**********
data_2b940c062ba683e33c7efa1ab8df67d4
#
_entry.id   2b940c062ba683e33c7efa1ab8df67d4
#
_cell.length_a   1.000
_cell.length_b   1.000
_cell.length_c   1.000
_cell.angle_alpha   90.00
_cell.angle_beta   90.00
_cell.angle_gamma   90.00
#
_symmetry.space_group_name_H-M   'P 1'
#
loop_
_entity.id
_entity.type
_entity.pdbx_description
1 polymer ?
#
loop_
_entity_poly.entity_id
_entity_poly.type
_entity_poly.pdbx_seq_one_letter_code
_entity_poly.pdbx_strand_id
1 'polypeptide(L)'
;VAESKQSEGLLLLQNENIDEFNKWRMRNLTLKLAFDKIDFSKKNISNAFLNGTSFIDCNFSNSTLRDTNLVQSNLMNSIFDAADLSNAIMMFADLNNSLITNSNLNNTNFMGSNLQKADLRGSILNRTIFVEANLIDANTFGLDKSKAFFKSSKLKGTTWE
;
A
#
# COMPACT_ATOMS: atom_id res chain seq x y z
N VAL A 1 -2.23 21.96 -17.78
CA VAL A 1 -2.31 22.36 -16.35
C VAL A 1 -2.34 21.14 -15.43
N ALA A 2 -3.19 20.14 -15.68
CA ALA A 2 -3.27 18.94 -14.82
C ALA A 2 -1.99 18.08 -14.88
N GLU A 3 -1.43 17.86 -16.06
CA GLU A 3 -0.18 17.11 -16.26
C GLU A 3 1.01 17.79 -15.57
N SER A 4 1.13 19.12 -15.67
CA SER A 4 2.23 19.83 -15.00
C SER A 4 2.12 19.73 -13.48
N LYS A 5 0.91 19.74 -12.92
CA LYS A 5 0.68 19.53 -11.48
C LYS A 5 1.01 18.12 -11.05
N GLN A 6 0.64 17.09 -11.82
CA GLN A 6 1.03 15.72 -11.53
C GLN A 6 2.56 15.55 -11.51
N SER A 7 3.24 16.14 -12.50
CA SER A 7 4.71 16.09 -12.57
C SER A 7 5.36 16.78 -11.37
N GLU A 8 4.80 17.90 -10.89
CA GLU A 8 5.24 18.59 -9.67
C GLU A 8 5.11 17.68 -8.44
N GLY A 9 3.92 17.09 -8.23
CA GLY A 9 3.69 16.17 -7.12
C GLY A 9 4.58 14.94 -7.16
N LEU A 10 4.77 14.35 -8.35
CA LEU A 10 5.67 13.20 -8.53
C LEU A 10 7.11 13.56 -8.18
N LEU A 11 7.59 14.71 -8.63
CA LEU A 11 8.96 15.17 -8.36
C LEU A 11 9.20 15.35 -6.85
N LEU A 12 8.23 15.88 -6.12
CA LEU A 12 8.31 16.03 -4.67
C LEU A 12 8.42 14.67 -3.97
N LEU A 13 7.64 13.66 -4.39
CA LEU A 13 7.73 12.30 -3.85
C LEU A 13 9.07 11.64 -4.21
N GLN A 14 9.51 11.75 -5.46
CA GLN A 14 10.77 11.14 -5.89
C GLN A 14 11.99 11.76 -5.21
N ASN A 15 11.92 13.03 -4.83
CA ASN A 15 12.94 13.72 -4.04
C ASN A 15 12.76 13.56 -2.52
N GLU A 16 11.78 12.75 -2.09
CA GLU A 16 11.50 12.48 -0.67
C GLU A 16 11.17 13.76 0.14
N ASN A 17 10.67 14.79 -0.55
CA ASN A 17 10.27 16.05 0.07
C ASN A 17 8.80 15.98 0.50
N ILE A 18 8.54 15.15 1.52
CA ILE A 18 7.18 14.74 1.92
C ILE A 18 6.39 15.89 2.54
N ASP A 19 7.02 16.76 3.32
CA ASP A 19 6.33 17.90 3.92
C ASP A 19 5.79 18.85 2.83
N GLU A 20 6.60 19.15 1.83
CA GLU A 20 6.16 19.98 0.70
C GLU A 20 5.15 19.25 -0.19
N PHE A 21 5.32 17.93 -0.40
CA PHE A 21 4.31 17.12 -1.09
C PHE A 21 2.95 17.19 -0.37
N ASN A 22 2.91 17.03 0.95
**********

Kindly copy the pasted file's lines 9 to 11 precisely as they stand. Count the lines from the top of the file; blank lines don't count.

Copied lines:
_cell.angle_beta   90.00
_cell.angle_gamma   90.00
#